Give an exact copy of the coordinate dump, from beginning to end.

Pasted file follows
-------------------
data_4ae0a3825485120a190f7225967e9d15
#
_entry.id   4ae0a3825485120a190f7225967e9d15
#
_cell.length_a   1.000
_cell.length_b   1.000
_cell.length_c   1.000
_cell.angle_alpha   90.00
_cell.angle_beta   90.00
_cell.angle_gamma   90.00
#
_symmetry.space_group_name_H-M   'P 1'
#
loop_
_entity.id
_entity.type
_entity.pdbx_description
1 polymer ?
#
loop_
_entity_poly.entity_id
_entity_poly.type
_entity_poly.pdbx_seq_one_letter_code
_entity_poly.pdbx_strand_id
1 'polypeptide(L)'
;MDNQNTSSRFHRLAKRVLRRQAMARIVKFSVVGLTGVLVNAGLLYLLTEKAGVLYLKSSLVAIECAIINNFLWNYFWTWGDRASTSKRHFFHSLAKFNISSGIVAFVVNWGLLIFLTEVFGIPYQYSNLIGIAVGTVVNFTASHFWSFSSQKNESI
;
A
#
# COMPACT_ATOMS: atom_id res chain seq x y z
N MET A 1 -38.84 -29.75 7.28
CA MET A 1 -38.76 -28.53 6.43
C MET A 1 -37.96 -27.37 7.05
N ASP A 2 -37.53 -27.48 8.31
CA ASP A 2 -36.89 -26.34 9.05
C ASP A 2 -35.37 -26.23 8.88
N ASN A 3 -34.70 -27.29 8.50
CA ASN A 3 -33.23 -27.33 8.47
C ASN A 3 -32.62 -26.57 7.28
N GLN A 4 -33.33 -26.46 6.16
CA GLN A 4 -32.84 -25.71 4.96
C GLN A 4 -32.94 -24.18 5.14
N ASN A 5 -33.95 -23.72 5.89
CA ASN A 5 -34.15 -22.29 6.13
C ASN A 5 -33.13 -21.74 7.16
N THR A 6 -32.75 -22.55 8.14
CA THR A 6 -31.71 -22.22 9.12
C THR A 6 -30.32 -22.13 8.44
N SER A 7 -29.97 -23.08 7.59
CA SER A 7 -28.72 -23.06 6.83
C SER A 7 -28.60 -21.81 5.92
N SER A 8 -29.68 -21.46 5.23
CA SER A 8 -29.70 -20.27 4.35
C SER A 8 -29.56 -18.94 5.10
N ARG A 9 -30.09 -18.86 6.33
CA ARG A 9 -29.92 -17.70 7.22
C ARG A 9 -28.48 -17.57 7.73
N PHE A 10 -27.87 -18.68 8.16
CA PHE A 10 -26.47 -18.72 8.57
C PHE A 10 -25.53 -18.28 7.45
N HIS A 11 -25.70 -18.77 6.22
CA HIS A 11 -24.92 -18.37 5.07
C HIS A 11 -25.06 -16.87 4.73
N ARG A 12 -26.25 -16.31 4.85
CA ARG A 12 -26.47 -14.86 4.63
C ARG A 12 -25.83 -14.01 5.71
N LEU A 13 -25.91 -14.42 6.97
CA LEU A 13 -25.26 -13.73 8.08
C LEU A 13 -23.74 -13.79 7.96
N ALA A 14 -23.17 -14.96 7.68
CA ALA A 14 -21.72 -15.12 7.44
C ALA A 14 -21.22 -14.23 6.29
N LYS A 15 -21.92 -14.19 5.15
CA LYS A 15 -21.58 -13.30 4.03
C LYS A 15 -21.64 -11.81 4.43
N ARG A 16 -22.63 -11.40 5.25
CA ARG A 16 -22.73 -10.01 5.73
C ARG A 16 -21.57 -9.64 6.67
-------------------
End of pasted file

data_4ae0a3825485120a190f7225967e9d15
#
_entry.id   4ae0a3825485120a190f7225967e9d15
#
_cell.length_a   1.000
_cell.length_b   1.000
_cell.length_c   1.000
_cell.angle_alpha   90.00
_cell.angle_beta   90.00
_cell.angle_gamma   90.00
#
_symmetry.space_group_name_H-M   'P 1'
#
loop_
_entity.id
_entity.type
_entity.pdbx_description
1 polymer ?
#
loop_
_entity_poly.entity_id
_entity_poly.type
_entity_poly.pdbx_seq_one_letter_code
_entity_poly.pdbx_strand_id
1 'polypeptide(L)'
;MDNQNTSSRFHRLAKRVLRRQAMARIVKFSVVGLTGVLVNAGLLYLLTEKAGVLYLKSSLVAIECAIINNFLWNYFWTWGDRASTSKRHFFHSLAKFNISSGIVAFVVNWGLLIFLTEVFGIPYQYSNLIGIAVGTVVNFTASHFWSFSSQKNESI
;
A
#
# COMPACT_ATOMS: atom_id res chain seq x y z
N MET A 1 -38.84 -29.75 7.28
CA MET A 1 -38.76 -28.53 6.43
C MET A 1 -37.96 -27.37 7.05
N ASP A 2 -37.53 -27.48 8.31
CA ASP A 2 -36.89 -26.34 9.05
C ASP A 2 -35.37 -26.23 8.88
N ASN A 3 -34.70 -27.29 8.50
CA ASN A 3 -33.23 -27.33 8.47
C ASN A 3 -32.62 -26.57 7.28
N GLN A 4 -33.33 -26.46 6.16
CA GLN A 4 -32.84 -25.71 4.96
C GLN A 4 -32.94 -24.18 5.14
N ASN A 5 -33.95 -23.72 5.89
CA ASN A 5 -34.15 -22.29 6.13
C ASN A 5 -33.13 -21.74 7.16
N THR A 6 -32.75 -22.55 8.14
CA THR A 6 -31.71 -22.22 9.12
C THR A 6 -30.32 -22.13 8.44
N SER A 7 -29.97 -23.08 7.59
CA SER A 7 -28.72 -23.06 6.83
C SER A 7 -28.60 -21.81 5.92
N SER A 8 -29.68 -21.46 5.23
CA SER A 8 -29.70 -20.27 4.35
C SER A 8 -29.56 -18.94 5.10
N ARG A 9 -30.09 -18.86 6.33
CA ARG A 9 -29.92 -17.70 7.22
C ARG A 9 -28.48 -17.57 7.73
N PHE A 10 -27.87 -18.68 8.16
CA PHE A 10 -26.47 -18.72 8.57
C PHE A 10 -25.53 -18.28 7.45
N HIS A 11 -25.70 -18.77 6.22
CA HIS A 11 -24.92 -18.37 5.07
C HIS A 11 -25.06 -16.87 4.73
N ARG A 12 -26.25 -16.31 4.85
CA ARG A 12 -26.47 -14.86 4.63
C ARG A 12 -25.83 -14.01 5.71
N LEU A 13 -25.91 -14.42 6.97
CA LEU A 13 -25.26 -13.73 8.08
C LEU A 13 -23.74 -13.79 7.96
N ALA A 14 -23.17 -14.96 7.68
CA ALA A 14 -21.72 -15.12 7.44
C ALA A 14 -21.22 -14.23 6.29
N LYS A 15 -21.92 -14.19 5.15
CA LYS A 15 -21.58 -13.30 4.03
C LYS A 15 -21.64 -11.81 4.43
N ARG A 16 -22.63 -11.40 5.25
CA ARG A 16 -22.73 -10.01 5.73
C ARG A 16 -21.57 -9.64 6.67